Facebook denies 'Russian activity' on network in 2014, despite MP's claim


Instead, the social media company sent Richard Allan, its vice president of policy solutions, to answer questions at the unprecedented hearing by the worldwide "grand committee" held in the UK Houses of Parliament on Tuesday.

In Zuckerberg's place, Facebook sent Richard Allan, their vice president of policy solutions. After Zuckerberg repeatedly refused to attend questioning by that panel, the inquiry joined together with lawmakers from other countries to add weight to their calls for him to appear.

The committee turned up the heat by seizing confidential Facebook documents from the developer of a now-defunct bikini photo-searching app.

"An engineer at Facebook notified the company in October 2014 that entities with Russian IP addresses had been using a Pinterest API key to pull over three billion data points a day through the Ordered Friends API", said Collins.

Six4Three is suing Facebook and the emails cited by Collins have been sealed by a California court.

An worldwide parliamentary panel hearing comprising of members from nine countries got together today to grill Facebook for its inability to combat fake news and manipulation of facts on its platform.

Damian Collins, in charge of the hearing and committee, said in a Sunday tweet that he had reviewed the documents. According to internal company documents, a Facebook engineer warned the social media giant of a data issue involving Russian Federation in 2014 - earlier than Facebook has previously publicly admitted.

The lawmakers - which included representatives from Canada, Ireland, Brazil, Argentina, Singapore, Belgium, France, Latvia and Britain - were also critical of Facebook founder and chief executive Mark Zuckerberg for failing to show up to answer questions in Britain's parliament, and made a point of leaving an empty seat with Mr. Zuckerberg's name tag.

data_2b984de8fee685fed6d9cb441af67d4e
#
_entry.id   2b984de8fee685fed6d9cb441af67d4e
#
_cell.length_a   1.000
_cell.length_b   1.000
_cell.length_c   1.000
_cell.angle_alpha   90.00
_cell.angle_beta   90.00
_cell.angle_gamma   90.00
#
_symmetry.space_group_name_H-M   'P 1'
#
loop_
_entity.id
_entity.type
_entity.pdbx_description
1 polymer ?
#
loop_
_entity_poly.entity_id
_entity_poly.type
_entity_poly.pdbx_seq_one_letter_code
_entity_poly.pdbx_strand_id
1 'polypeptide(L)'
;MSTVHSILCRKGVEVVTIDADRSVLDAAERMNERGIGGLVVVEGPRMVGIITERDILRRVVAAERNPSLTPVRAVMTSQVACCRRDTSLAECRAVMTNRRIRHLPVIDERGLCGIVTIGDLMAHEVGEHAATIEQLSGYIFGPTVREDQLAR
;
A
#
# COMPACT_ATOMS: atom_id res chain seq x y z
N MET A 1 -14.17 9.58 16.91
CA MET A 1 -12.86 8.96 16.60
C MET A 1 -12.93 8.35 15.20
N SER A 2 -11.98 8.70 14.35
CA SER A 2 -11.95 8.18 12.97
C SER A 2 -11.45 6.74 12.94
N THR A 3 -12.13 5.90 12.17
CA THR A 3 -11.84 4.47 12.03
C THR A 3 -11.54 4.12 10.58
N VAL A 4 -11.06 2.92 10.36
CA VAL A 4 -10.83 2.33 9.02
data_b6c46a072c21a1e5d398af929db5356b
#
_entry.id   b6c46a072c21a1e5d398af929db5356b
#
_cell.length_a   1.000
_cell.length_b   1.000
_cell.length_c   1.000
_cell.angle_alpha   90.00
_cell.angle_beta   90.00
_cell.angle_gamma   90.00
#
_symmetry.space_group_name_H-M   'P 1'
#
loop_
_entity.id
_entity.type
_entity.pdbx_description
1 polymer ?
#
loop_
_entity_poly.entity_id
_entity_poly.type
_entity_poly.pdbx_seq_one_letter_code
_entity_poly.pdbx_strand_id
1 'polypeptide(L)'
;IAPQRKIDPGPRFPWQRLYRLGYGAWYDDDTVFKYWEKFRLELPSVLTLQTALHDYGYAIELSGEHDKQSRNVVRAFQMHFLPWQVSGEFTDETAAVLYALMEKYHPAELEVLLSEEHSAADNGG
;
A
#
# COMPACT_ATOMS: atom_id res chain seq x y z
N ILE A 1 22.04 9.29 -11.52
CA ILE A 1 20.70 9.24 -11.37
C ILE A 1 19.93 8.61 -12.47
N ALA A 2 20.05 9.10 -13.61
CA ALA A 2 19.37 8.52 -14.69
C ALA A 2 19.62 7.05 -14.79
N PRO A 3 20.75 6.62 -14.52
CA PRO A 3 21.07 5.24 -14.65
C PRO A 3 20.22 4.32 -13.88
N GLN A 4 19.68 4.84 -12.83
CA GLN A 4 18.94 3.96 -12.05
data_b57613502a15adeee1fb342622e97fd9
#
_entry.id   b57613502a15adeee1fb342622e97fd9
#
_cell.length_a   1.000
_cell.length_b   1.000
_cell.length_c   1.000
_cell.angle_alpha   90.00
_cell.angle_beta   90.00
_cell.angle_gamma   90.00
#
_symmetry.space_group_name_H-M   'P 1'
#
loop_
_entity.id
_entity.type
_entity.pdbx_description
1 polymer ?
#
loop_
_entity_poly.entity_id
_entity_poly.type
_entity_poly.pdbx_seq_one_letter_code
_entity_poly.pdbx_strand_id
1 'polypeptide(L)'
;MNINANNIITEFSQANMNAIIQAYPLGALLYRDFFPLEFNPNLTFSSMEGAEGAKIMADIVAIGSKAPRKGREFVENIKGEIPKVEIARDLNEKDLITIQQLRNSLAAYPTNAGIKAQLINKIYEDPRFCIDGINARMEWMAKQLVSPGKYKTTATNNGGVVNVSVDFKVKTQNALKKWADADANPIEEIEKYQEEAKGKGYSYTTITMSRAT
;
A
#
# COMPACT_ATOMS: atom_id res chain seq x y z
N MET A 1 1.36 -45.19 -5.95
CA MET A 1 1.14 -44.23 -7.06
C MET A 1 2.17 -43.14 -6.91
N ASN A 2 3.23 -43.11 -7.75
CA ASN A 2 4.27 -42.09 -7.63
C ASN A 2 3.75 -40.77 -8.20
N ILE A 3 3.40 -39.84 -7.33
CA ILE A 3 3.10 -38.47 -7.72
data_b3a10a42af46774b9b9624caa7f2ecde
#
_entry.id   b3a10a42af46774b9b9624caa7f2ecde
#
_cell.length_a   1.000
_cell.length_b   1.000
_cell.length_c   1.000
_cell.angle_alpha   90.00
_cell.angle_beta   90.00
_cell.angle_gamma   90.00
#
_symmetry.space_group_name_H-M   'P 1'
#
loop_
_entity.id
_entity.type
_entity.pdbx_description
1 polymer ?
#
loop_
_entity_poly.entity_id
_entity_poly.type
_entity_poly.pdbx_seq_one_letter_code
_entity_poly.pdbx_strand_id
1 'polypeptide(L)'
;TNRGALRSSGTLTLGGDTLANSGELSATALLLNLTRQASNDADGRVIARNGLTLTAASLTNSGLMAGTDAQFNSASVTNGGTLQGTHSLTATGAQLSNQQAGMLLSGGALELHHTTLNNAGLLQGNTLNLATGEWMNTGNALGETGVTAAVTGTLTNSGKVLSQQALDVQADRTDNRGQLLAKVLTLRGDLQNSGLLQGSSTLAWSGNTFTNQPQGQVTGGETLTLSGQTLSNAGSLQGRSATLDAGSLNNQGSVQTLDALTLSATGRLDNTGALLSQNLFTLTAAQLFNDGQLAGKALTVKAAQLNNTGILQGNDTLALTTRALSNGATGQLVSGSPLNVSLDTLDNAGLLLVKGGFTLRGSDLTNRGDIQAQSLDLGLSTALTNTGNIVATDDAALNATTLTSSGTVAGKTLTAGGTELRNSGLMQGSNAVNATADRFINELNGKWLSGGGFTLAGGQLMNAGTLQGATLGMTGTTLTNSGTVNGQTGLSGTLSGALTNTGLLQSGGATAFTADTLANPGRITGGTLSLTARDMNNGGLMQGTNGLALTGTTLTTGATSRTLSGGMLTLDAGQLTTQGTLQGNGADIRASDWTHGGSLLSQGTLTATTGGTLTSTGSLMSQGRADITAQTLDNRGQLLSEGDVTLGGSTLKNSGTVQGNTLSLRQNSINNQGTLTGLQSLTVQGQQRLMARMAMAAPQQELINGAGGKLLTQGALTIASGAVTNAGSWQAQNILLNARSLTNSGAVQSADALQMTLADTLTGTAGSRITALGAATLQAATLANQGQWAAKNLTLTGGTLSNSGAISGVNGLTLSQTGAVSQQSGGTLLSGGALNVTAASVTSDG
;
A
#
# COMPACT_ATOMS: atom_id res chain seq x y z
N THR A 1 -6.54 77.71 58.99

"We have to start looking at a method of holding you and your company to be accountable, because Mr. Zuckerberg, who is not here, doesn't appear to be willing to do the job himself", said Charlie Angus, a Canadian lawmaker.

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"I think it's important we have this king of engagement but I also have a role supporting my company as it tries to grapple with the issues that we're talking about today", Allen said.

Collins did, however, question Allan during the hearing about one email included in the document trove that was written by a Facebook engineer.

Allan agreed that Facebook's hiring of the consultants, a firm known as Definers, "damaged public trust", but said former policy VP Elliot Schrage-who was recently replaced by former United Kingdom deputy prime minister Nick Clegg-took responsibility for that decision.

"The engineers who had flagged these initial concerns subsequently looked into this further and found no evidence of specific Russian activity", Facebook said in a statement provided to AFP.

"Perhaps the best regulation is anti-trust", Angus said.

In response, Allan said at the hearing that the documents generally are "potentially misleading".

"I'm not going to disagree with you that we've damaged public trust through some of the actions we've taken", Allan told the hearing.

Nathaniel Erskine-Smith, another member of the Canadian Parliament, pressed Allan over whether a user signing up for Facebook could reasonably be seen as "meaningful consent" - the standard under Canadian privacy law - for the company allowing others to access that data. In August, Facebook temporarily suspended over 400 apps over concerns they may have mishandled users' personal data.

"This has generally been Facebook's answer to questions about its post-consent decree privacy practices".